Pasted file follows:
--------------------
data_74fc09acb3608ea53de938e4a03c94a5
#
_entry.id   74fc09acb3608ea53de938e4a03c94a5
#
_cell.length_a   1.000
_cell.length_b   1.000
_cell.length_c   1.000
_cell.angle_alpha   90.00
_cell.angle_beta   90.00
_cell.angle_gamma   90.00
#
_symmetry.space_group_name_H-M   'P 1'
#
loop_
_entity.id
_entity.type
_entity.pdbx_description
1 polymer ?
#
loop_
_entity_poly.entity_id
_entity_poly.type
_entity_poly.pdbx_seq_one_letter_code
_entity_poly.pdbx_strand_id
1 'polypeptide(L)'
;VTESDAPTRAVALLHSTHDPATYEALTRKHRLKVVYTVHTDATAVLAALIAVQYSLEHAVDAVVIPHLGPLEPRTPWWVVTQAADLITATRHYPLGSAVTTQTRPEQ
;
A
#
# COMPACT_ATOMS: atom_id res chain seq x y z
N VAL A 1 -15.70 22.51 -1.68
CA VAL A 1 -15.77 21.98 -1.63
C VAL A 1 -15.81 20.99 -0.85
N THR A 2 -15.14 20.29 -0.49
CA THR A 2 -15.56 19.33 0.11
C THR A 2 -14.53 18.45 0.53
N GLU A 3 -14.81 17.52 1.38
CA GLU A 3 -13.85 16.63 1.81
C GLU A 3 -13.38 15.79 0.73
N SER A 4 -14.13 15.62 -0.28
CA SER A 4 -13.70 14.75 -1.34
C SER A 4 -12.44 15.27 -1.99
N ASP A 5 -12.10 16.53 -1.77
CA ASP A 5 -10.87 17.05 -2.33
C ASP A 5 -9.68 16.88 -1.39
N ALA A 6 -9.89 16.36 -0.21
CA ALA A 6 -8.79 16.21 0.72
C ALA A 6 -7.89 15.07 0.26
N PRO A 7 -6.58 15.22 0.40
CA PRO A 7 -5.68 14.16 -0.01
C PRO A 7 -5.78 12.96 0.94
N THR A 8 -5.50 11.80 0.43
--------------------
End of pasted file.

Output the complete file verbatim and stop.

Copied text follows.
data_74fc09acb3608ea53de938e4a03c94a5
#
_entry.id   74fc09acb3608ea53de938e4a03c94a5
#
_cell.length_a   1.000
_cell.length_b   1.000
_cell.length_c   1.000
_cell.angle_alpha   90.00
_cell.angle_beta   90.00
_cell.angle_gamma   90.00
#
_symmetry.space_group_name_H-M   'P 1'
#
loop_
_entity.id
_entity.type
_entity.pdbx_description
1 polymer ?
#
loop_
_entity_poly.entity_id
_entity_poly.type
_entity_poly.pdbx_seq_one_letter_code
_entity_poly.pdbx_strand_id
1 'polypeptide(L)'
;VTESDAPTRAVALLHSTHDPATYEALTRKHRLKVVYTVHTDATAVLAALIAVQYSLEHAVDAVVIPHLGPLEPRTPWWVVTQAADLITATRHYPLGSAVTTQTRPEQ
;
A
#
# COMPACT_ATOMS: atom_id res chain seq x y z
N VAL A 1 -15.70 22.51 -1.68
CA VAL A 1 -15.77 21.98 -1.63
C VAL A 1 -15.81 20.99 -0.85
N THR A 2 -15.14 20.29 -0.49
CA THR A 2 -15.56 19.33 0.11
C THR A 2 -14.53 18.45 0.53
N GLU A 3 -14.81 17.52 1.38
CA GLU A 3 -13.85 16.63 1.81
C GLU A 3 -13.38 15.79 0.73
N SER A 4 -14.13 15.62 -0.28
CA SER A 4 -13.70 14.75 -1.34
C SER A 4 -12.44 15.27 -1.99
N ASP A 5 -12.10 16.53 -1.77
CA ASP A 5 -10.87 17.05 -2.33
C ASP A 5 -9.68 16.88 -1.39
N ALA A 6 -9.89 16.36 -0.21
CA ALA A 6 -8.79 16.21 0.72
C ALA A 6 -7.89 15.07 0.26
N PRO A 7 -6.58 15.22 0.40
CA PRO A 7 -5.68 14.16 -0.01
C PRO A 7 -5.78 12.96 0.94
N THR A 8 -5.50 11.80 0.43